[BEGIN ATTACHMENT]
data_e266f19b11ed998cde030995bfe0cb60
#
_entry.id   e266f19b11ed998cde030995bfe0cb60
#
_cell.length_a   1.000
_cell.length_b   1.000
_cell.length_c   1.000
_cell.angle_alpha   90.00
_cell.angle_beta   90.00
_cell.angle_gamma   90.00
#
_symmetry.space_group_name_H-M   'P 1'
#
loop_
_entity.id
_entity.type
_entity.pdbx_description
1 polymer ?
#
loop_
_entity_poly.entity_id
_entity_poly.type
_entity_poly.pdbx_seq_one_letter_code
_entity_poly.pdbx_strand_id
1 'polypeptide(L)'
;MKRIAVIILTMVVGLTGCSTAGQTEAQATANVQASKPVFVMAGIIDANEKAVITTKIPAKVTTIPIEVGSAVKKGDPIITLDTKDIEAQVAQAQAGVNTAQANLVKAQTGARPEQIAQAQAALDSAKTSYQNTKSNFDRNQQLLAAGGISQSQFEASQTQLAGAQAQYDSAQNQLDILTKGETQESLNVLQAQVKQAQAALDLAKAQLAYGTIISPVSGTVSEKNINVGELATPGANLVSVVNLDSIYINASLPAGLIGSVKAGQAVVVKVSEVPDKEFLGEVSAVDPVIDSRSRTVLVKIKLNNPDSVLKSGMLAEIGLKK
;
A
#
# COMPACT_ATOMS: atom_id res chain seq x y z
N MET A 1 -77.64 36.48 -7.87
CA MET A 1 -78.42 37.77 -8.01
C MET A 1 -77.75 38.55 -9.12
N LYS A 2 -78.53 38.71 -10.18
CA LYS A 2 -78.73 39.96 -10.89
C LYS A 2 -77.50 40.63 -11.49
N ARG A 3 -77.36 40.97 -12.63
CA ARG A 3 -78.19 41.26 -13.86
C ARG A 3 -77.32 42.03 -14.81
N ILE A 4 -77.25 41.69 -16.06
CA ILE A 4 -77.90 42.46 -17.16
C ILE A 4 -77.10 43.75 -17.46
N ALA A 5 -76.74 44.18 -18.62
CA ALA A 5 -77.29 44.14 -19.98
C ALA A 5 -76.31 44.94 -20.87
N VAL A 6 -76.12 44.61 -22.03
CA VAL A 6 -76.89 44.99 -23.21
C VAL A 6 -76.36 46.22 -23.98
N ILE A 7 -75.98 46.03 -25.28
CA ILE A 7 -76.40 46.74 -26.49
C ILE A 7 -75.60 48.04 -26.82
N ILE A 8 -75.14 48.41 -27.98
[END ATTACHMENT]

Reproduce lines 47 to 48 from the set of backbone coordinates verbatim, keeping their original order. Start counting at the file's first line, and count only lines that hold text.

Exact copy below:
CA VAL A 6 -76.89 44.99 -23.21
C VAL A 6 -76.36 46.22 -23.98